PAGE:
“It is all very well for Dail Eireann to declare a climate emergency, but there are serious policy issues which have not been addressed,” concludes McCarthy. He’s right. Speaking out of both sides of the mouth seems de rigueur in terms of climate action. Power-station vagaries apart, Ireland is fooling itself in its drive for electric vehicles, since the current grant incentives cannot last if uptake soars, and further demands on the national grid ignite.
Whatever happened to the ‘Reduce-movement’ of yester-year?
The over-obsession with welcoming electricity-greedy data centres will blow demand out of the water — “25pc of European capacity for data centres looks suspiciously high”.
All this could scupper the efforts of even the most well-intentioned green folk, given the universal lassitude of governments to seriously approach climate issues.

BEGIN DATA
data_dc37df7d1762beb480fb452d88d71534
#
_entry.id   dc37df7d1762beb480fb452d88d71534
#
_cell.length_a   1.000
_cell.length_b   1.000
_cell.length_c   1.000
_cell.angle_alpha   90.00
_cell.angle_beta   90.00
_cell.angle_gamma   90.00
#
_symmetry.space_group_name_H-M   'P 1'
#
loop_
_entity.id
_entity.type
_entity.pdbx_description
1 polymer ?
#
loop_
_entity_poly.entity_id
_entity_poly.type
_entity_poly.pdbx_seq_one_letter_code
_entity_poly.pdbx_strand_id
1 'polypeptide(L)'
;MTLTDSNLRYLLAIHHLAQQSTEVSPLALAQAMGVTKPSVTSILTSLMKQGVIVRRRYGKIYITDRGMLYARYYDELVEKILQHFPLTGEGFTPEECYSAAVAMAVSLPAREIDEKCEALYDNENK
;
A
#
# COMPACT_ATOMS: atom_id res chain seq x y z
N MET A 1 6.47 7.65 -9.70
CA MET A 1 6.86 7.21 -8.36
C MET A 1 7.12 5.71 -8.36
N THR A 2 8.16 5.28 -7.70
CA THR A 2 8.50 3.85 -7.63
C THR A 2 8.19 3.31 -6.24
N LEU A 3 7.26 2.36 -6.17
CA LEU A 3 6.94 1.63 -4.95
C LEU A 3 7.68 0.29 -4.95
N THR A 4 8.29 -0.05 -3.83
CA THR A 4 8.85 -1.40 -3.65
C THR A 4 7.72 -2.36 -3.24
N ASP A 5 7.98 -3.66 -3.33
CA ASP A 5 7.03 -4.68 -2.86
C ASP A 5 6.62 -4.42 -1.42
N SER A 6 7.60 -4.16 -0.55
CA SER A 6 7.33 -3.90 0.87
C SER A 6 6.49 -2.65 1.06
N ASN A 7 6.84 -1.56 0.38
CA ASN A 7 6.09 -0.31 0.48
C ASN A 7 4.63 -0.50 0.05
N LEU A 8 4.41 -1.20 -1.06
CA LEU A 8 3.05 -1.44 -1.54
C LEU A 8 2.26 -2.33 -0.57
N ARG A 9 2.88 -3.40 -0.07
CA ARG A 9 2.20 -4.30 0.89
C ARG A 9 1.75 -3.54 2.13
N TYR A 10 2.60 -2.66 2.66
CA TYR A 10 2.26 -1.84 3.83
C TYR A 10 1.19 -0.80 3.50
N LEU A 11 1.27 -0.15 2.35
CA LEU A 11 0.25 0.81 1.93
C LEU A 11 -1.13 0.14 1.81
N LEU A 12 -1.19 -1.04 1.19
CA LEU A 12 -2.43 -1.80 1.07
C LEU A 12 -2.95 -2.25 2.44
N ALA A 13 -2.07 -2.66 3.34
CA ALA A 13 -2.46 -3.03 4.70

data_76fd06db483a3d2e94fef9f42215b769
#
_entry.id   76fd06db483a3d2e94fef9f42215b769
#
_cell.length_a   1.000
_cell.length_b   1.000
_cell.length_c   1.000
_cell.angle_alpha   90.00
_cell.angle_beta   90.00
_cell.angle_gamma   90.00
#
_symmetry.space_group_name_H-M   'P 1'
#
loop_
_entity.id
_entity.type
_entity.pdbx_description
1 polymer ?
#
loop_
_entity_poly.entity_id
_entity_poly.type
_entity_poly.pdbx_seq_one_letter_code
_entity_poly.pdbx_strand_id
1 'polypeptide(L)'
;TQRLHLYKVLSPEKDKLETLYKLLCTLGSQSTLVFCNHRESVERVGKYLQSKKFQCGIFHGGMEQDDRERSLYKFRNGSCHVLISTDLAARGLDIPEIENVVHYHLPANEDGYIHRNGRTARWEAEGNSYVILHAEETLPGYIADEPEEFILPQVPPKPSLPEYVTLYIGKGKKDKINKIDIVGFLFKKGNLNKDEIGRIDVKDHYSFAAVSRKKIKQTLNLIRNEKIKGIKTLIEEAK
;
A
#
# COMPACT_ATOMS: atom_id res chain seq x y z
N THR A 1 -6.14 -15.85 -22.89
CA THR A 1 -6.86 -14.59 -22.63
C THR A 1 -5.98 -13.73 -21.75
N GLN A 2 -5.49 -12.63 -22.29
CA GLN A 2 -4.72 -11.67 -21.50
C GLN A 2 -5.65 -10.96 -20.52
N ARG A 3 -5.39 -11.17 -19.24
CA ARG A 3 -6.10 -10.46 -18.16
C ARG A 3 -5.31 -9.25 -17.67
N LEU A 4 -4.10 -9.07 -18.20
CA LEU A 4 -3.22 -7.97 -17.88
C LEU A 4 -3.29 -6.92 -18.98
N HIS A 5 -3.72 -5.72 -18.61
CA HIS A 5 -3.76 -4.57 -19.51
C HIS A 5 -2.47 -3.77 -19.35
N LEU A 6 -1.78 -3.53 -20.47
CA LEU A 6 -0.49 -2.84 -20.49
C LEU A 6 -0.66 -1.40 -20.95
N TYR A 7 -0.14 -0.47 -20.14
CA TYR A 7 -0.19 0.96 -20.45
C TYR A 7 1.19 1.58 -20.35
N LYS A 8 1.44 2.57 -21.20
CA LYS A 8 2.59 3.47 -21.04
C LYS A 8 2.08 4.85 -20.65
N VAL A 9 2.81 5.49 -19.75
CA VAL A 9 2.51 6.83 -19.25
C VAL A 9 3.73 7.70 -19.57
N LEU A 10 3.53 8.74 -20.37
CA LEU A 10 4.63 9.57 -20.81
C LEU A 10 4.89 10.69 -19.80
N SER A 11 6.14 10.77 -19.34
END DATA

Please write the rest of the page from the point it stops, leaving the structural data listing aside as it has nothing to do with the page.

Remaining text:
They do so with aspirational zest, rather than a practical commitment to action. What is immediately required is a dynamic crusade of outspoken querying and harrying of all major developments in this country and abroad. We may be minor culprits in the global league, but we must collectively strive to do our own utmost best.
Ireland enjoys an enhanced influence in several zones of international kudos. So while we must embrace the climate charge with sustained vigour ourselves, we must also embark on a relentless exhortation to all and sundry elsewhere.
We have only just begun. We can now make a renewed, vibrant start by acquainting ourselves fully with the realities and ramifications identified by Colm McCarthy. Keeping these in mind at all times, will not allow our sensibilities dwindle. Time and truth are of the essence.